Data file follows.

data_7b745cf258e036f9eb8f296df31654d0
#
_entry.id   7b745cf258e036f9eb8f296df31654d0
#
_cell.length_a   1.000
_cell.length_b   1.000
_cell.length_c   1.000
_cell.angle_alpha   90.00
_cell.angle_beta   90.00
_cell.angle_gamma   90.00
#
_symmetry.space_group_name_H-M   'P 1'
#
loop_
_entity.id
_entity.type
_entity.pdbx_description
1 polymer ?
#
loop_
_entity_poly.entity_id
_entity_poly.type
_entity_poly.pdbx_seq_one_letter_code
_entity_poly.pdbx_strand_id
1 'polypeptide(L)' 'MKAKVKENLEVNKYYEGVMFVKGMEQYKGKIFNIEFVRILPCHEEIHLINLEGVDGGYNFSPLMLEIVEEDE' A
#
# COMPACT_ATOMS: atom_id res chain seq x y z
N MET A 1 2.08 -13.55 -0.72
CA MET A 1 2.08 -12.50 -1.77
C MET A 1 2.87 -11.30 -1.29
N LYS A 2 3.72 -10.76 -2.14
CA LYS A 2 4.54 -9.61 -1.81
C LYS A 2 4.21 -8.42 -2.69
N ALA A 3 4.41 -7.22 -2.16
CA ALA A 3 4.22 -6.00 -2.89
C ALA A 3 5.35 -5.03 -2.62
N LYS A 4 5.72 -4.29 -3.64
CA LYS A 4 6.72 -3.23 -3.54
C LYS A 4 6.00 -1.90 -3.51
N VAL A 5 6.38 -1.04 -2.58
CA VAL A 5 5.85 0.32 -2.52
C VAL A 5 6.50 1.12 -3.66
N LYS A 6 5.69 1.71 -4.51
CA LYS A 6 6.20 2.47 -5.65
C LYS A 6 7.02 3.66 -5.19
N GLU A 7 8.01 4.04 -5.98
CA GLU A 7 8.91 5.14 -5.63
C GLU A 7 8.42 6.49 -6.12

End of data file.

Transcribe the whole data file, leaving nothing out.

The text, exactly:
data_7b745cf258e036f9eb8f296df31654d0
#
_entry.id   7b745cf258e036f9eb8f296df31654d0
#
_cell.length_a   1.000
_cell.length_b   1.000
_cell.length_c   1.000
_cell.angle_alpha   90.00
_cell.angle_beta   90.00
_cell.angle_gamma   90.00
#
_symmetry.space_group_name_H-M   'P 1'
#
loop_
_entity.id
_entity.type
_entity.pdbx_description
1 polymer ?
#
loop_
_entity_poly.entity_id
_entity_poly.type
_entity_poly.pdbx_seq_one_letter_code
_entity_poly.pdbx_strand_id
1 'polypeptide(L)' 'MKAKVKENLEVNKYYEGVMFVKGMEQYKGKIFNIEFVRILPCHEEIHLINLEGVDGGYNFSPLMLEIVEEDE' A
#
# COMPACT_ATOMS: atom_id res chain seq x y z
N MET A 1 2.08 -13.55 -0.72
CA MET A 1 2.08 -12.50 -1.77
C MET A 1 2.87 -11.30 -1.29
N LYS A 2 3.72 -10.76 -2.14
CA LYS A 2 4.54 -9.61 -1.81
C LYS A 2 4.21 -8.42 -2.69
N ALA A 3 4.41 -7.22 -2.16
CA ALA A 3 4.22 -6.00 -2.89
C ALA A 3 5.35 -5.03 -2.62
N LYS A 4 5.72 -4.29 -3.64
CA LYS A 4 6.72 -3.23 -3.54
C LYS A 4 6.00 -1.90 -3.51
N VAL A 5 6.38 -1.04 -2.58
CA VAL A 5 5.85 0.32 -2.52
C VAL A 5 6.50 1.12 -3.66
N LYS A 6 5.69 1.71 -4.51
CA LYS A 6 6.20 2.47 -5.65
C LYS A 6 7.02 3.66 -5.19
N GLU A 7 8.01 4.04 -5.98
CA GLU A 7 8.91 5.14 -5.63
C GLU A 7 8.42 6.49 -6.12